Burning crops in an open field is a major reason for changing the atmospheric chemistry in the nearby locations. Many hazardous pollutants are emitted from this uncontrolled and low-efficiency combustion. Around 13% of global emissions from agro-residue burning are particularly from India, affecting many people’s lives yearly. More than 130 MT of agro-residue is subjected to in-situ burning annually in India. Also, the traditional cooking practice followed among rural communities across the globe with woody and unprocessed biomass in traditional cookstoves results in inefficient cooking, fuel wastage, and severe health hazards to the user by inhaling the smoke emitted from the cookstove. Thus, there is an urgent need to investigate these issues to utilise the waste biomass efficiently and protect the environment and people from the emissions of crop residue burning.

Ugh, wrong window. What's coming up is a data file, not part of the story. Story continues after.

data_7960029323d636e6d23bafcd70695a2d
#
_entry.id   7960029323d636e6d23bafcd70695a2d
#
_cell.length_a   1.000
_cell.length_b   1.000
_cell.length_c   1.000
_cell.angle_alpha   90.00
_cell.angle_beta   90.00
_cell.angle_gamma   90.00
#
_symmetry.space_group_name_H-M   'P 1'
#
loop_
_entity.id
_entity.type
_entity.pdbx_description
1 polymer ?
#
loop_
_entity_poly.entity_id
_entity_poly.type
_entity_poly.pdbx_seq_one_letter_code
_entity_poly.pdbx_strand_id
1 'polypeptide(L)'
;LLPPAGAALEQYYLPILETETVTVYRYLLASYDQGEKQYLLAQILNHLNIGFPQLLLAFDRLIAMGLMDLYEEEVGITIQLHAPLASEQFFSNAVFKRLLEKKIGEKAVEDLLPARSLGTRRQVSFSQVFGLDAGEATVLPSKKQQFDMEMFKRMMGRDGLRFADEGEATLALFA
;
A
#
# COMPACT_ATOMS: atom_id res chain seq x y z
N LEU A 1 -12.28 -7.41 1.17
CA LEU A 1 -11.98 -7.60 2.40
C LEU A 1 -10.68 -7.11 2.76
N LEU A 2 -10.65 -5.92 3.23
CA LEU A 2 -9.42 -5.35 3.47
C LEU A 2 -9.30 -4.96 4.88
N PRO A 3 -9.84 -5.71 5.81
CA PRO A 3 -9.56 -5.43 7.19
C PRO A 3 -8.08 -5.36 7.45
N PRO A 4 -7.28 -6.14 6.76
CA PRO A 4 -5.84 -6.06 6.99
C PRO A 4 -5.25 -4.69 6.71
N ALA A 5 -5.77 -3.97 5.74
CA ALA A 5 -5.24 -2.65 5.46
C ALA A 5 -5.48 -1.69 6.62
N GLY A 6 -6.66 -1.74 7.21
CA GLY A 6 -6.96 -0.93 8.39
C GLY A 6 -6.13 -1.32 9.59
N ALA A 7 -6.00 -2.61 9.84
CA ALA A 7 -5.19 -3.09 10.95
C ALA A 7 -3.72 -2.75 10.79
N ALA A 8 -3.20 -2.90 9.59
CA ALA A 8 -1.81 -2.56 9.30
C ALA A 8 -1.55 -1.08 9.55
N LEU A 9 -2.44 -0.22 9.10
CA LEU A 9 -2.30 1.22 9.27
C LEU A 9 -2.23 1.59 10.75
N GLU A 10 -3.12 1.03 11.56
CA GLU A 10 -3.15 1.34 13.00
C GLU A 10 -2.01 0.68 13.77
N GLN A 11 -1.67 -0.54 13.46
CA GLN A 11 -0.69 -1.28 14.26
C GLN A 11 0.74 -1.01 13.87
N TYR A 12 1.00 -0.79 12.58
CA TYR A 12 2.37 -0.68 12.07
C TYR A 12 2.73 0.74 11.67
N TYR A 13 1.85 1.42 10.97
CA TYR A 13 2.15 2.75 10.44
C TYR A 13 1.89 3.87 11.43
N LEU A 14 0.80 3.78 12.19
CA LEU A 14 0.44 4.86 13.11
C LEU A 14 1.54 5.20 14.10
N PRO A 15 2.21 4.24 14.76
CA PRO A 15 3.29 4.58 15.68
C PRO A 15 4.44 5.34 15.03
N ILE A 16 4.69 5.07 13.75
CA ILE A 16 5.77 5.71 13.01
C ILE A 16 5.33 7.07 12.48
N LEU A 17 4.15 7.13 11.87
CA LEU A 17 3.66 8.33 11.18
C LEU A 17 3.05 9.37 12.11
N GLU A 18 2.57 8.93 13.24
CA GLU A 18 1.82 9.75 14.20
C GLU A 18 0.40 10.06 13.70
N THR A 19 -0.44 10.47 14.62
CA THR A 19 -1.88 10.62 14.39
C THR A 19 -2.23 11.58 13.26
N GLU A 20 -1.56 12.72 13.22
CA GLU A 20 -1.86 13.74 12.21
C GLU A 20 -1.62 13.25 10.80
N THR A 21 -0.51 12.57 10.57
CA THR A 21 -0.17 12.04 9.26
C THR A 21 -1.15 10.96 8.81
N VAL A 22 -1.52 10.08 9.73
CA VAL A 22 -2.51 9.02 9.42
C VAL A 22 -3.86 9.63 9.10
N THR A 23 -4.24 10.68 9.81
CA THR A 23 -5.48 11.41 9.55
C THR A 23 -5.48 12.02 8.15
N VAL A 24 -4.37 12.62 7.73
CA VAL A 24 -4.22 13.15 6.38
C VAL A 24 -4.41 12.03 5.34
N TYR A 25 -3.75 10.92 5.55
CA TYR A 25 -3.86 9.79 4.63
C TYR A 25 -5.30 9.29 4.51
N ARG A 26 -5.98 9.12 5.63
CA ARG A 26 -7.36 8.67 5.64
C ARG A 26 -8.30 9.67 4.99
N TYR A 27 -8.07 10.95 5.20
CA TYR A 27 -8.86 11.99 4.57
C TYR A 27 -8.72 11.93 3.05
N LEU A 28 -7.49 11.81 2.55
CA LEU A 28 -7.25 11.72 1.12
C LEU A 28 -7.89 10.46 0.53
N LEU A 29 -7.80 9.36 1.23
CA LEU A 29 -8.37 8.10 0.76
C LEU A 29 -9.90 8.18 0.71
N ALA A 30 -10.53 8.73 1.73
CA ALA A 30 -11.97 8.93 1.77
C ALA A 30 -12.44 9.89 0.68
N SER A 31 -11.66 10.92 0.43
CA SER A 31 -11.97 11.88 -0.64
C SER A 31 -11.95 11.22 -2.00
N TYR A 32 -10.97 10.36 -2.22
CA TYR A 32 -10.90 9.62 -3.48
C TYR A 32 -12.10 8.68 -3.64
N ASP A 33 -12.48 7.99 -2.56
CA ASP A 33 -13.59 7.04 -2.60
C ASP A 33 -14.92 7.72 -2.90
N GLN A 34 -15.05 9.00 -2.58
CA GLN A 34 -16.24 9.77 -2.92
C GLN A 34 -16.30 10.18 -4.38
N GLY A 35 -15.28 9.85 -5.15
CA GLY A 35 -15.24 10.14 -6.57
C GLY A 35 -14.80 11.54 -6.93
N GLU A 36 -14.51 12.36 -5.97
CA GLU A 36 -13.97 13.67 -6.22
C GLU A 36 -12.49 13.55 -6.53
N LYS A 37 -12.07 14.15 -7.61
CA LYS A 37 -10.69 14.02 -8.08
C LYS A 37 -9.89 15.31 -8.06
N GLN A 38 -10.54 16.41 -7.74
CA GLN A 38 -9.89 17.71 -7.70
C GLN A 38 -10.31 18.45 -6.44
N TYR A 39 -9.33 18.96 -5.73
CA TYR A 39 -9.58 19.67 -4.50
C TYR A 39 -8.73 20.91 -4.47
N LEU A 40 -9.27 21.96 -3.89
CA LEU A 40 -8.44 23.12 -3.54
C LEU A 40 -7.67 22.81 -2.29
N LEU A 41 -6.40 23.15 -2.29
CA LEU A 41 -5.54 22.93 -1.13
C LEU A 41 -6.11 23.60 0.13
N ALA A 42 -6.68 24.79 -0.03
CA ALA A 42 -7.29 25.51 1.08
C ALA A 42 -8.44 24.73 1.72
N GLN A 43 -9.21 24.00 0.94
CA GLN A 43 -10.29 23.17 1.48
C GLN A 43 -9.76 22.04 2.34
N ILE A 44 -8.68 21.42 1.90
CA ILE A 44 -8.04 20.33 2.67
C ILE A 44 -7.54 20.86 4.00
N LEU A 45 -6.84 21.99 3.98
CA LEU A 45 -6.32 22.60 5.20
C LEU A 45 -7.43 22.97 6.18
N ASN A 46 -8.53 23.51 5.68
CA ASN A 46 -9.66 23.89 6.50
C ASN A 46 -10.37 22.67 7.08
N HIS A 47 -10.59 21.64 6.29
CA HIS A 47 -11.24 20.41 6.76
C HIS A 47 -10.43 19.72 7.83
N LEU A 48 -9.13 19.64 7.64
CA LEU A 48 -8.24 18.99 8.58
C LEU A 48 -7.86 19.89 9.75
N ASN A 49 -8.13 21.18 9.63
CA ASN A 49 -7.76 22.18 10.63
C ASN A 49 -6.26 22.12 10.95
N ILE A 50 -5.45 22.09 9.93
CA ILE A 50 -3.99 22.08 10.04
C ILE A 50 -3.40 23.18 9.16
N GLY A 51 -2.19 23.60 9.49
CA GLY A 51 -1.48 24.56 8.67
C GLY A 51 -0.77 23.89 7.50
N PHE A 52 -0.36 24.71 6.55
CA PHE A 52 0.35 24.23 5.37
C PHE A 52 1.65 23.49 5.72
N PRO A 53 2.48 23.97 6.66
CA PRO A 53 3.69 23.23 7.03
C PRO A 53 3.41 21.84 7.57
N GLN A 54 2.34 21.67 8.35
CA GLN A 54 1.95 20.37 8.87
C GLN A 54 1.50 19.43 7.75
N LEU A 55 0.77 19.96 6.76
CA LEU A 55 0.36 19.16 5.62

Using biomass for combustion is a carbon-neutral strategy, so a biomass-based clean combustion device could ensure the effective utilization of biomass feedstock and safeguard the health of people who rely on biomass-based cookstoves. This project is funded by the British Council UK, under Going Global Partnerships Industry Academia Collaborative Grant 2022-23 to catalyse joint collaborative research between India and UK. The proposed research aims to disseminate the already developed lab-scale biomass-based clean cookstove by IIT Delhi in the field with the help of industry for further investigations. The fuel used in the cookstove will be pellets made from the crop residue, thus ensuring efficient utilisation of the crop residues generated. The transition of a lab-scale cookstove to a commercial product demands industry support for optimization, scaling up and troubleshooting the cookstove based on the end users’ feedback. This project envisages providing new business avenues to the industry to upgrade their existing cookstove models, R&D support, testing and certification of the improved cookstove with the help of academia, generate local employment opportunities among the rural population by providing training to make the pellets from the agro-residue. Our academic partners, along with students, will play a major role in an unbiased assessment of quantifying the potential benefits of this research approach in terms of emission reduction, efficiency improvement in cooking, restoration potential of regional air quality earlier exposed to crop burning, evaluation of the economic burden of diseases with and without improved cookstove, and customizing the product design for large scale fabrication with the industrial collaborator.